With more time at home base on the horizon, there’s no time like the present to practice your grill game and bring the steakhouse experience to your own back yard. Here are some tips to help along the way.
The first step to taking your skills from “good-effort” to “Grill Master” is finding the perfect cut of meat. At Goodstock, we’re here to help you build confidence when selecting your cut, so you can have a dang good steak, whenever you want it.
What to Expect When You’re Selecting
Goodstock's in-house Butchers will help guide you every step of the way as you choose which steak to take home from our vast selection of high-quality Texas beef. We'll ask about about factors such as your preferred cooking method, price point, fat content and number of servings to make sure you leave with the right cut of Goodstock Angus, Goodstock USDA Prime or your preferred choice of meat for your occasion.
Choosing Your Cut
From filet to porterhouse, brisket and beyond, there are a lot of choices behind the butcher counter. Austin’s favorite pit master Aaron Franklin writes in his book Franklin Steak that bone-in is better not because it adds more flavor, but because it provides structure and insulation to the steak, which slows down the cooking time – allowing you to cook the steak more evenly and without overcooking. Meat expert Jess Pryles adds that if cooking for a big group, skirt steak is a great cost-effective choice as opposed to cooking a steak per person. Her quick Carne Asada board can be a real crowd-pleaser – just cut into bite-sized pieces and surround with toppings for a sure-fire hit. When it comes to date night, sharing is caring. Pryles suggests splitting a thick-cut ribeye, which can be sliced on the board and split up restaurant-style. The only lovers quarrel here? Who gets to gnaw on the bone.
To Freeze, or Not to Freeze
Don’t forget to take time into consideration, too. If you’re cooking your meat right away, any cut will do. But if you’re looking to freeze for a later feast, your choice makes a difference. LA Times Food Editor Genevieve Ho suggests that if you’re going to freeze, look for meat that will cook low and slow, resulting in a beyond well-done final product. When meat is frozen, ice crystals form, damaging the cellular structure of the meat and potentially making it mushy once cooked. She recommends going with ground beef, chuck, brisket or roasts.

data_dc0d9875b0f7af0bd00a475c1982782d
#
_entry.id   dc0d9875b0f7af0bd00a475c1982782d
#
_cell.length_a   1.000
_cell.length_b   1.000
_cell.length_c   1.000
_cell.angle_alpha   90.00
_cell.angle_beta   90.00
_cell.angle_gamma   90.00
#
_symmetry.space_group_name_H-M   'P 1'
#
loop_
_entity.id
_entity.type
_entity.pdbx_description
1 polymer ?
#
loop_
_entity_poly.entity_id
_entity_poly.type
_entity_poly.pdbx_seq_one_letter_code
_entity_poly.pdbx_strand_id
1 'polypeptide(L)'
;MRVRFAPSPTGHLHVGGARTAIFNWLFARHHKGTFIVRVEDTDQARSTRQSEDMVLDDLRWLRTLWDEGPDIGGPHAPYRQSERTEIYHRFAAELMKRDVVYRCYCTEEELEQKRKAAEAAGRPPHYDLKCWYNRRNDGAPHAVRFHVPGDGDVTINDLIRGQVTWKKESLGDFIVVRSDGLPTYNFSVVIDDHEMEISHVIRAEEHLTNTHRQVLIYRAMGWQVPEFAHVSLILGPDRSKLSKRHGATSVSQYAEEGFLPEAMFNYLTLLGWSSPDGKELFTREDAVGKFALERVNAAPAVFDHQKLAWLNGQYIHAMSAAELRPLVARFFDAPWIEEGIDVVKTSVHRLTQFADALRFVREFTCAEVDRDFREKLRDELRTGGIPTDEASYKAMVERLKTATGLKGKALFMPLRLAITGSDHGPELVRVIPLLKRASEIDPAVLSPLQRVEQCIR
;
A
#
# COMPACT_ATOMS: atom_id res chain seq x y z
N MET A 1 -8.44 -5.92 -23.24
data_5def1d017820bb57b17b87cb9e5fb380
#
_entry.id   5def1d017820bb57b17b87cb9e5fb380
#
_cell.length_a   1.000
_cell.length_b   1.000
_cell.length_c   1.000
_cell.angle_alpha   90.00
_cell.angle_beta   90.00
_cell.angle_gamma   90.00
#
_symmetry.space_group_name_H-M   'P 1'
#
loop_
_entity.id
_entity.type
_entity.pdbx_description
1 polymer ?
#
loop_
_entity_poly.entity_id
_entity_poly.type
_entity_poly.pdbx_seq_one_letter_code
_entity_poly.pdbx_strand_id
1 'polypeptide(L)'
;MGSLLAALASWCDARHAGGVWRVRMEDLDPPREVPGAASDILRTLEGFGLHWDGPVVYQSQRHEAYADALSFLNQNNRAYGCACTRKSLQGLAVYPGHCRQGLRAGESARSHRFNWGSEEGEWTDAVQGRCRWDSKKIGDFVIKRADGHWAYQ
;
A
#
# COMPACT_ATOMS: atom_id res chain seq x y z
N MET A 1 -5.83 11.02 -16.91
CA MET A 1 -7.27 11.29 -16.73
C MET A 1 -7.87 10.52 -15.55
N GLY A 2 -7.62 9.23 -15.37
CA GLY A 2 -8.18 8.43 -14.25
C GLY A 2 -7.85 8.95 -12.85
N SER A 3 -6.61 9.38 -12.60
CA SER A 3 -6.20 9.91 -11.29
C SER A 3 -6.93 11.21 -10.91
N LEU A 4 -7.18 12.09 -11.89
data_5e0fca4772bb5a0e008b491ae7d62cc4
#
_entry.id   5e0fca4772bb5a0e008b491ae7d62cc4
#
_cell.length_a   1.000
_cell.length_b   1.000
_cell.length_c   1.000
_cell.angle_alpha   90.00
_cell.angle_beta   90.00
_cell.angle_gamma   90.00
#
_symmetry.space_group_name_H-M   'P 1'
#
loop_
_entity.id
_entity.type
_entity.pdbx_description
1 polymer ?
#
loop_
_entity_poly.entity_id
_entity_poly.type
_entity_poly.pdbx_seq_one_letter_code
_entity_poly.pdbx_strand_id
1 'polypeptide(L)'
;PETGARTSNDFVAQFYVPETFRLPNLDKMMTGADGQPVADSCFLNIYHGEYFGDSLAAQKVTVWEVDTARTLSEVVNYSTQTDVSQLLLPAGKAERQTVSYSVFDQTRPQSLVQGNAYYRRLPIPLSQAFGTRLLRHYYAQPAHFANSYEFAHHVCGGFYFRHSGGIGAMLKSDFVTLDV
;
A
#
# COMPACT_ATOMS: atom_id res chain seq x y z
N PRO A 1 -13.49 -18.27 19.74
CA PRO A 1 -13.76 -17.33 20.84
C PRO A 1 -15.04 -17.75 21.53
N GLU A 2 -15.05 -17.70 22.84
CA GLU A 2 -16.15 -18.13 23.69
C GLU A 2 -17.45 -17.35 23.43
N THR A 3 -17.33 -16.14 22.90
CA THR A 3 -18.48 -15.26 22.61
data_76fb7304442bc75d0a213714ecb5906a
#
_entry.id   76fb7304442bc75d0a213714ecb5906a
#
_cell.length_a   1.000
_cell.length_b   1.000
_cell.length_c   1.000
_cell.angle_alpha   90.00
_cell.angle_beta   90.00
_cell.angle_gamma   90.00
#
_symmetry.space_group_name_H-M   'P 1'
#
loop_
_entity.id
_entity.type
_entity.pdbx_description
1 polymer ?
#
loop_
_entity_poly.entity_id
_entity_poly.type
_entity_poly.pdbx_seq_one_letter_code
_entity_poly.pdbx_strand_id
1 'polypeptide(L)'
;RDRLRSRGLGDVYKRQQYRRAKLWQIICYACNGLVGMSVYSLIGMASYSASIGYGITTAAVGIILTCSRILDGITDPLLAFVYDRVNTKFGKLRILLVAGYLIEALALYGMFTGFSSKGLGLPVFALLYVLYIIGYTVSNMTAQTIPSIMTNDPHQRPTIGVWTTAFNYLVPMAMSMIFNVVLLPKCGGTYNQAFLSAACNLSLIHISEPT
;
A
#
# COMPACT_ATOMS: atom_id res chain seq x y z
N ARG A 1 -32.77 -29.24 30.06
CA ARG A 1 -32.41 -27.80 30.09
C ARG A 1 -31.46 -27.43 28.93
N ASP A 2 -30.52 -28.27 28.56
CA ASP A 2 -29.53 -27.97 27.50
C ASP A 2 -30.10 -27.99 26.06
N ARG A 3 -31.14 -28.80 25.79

Color, Thickness, and More
When meat is vacuum-sealed, its deprived of oxygen, which is what causes the meat to spoil faster. As oxygen is removed from the meat, it turns darker in color. Once oxygen is brought back, the meat “blooms” and turns a bright, cherry red color which is ideal.
Marbling – fine threads of fat within different grades of meat – is what gives beef its flavor, juiciness and tenderness. Per USDA, cuts with more marbling, such as Goodstock USDA Prime may be grilled with high heat to a medium or medium rare for excellent results in flavor and tenderness. Certain cuts, such as the tenderloin (filet) may naturally be more tender regardless of the degree of marbling or the USDA grade. As more marbled meat cooks, the fat will slowly melt into the meat, adding juice and flavor.
When it comes to thickness, go big or go home. The thicker your steak, the likelier you are to get a good sear without overcooking. The bare minimum recommendation for a steak is one-inch, but some steak masters suggest going even thicker – at least 1.5 – 2 inches. Hayden stresses that the biggest key to a good steak is to avoid falling victim to the myth of cook time per side. Instead of doing guesswork, he recommends investing in a thermometer to give you a perfectly cooked steak every time, regardless of thickness.
Price = Premium
Relative to the size of the steer, premium cuts are only a small percentage, which contribute to their premium prices. Prime cuts (like Goodstock USDA Prime) are at the top of the beef food chain – categorized by a high degree of marbling in a cow under 30 months of age.
Finally, keep in mind your preferred methodology when making your pick. For example, the Texas Beef Council recommends choosing from the following six cuts of beef if you plan to grill your meat:
- Rib Eye
- Top Sirloin
- Flat Iron
If the slow cooker is more your style, reach for a roast – chuck, shoulder, round and much more. These less-expensive cuts will yield loads of flavor while staying tender when slow-cooked. For pan-frying, look for the more tender cuts - rib-eye, porterhouse, T-bone, skirt steak, top sirloin, or filet mignon.
Now that you’re armed with a little more information in your beef-selection arsenal, you can feel more confident that you’ll select the perfect piece of beef for the occasion (or just any old day, as current circumstances would dictate). And if you’re not quite ready to commit to choosing on your own, worry not – head on over to Goodstock and we’ll take care of you.
The Goodstock Family